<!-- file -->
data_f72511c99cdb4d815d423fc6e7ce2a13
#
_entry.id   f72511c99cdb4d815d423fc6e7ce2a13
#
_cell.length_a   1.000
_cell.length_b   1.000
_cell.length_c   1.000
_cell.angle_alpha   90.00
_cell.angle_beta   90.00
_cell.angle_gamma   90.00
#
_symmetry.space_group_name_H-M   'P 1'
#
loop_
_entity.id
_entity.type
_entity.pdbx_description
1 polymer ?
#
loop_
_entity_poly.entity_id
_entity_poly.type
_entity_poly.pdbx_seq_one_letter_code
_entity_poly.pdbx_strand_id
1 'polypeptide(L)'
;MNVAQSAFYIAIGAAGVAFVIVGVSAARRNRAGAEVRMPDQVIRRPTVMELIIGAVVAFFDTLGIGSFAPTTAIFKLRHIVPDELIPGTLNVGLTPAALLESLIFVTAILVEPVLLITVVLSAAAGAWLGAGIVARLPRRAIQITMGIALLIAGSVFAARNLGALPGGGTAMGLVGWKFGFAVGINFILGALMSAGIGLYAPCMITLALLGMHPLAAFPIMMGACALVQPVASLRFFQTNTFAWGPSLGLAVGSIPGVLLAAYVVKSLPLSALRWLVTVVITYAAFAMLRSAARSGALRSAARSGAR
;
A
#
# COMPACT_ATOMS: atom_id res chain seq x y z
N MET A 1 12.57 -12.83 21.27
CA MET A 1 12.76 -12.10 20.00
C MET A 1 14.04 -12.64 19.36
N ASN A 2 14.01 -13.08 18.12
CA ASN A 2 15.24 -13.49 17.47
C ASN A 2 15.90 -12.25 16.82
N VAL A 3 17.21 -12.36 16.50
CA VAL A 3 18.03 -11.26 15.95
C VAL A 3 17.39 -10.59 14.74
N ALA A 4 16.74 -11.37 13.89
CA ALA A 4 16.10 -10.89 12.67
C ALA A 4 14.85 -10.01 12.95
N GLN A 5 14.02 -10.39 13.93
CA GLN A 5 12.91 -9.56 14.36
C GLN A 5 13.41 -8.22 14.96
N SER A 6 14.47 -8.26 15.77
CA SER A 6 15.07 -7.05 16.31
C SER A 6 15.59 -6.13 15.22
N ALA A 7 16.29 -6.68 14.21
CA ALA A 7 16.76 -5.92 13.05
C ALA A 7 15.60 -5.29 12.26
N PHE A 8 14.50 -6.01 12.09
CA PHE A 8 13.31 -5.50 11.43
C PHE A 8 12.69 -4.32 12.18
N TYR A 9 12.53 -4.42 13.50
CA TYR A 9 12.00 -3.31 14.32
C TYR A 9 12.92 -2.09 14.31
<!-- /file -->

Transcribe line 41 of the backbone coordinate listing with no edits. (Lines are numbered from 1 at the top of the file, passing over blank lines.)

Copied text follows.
CA ALA A 4 16.10 -10.89 12.67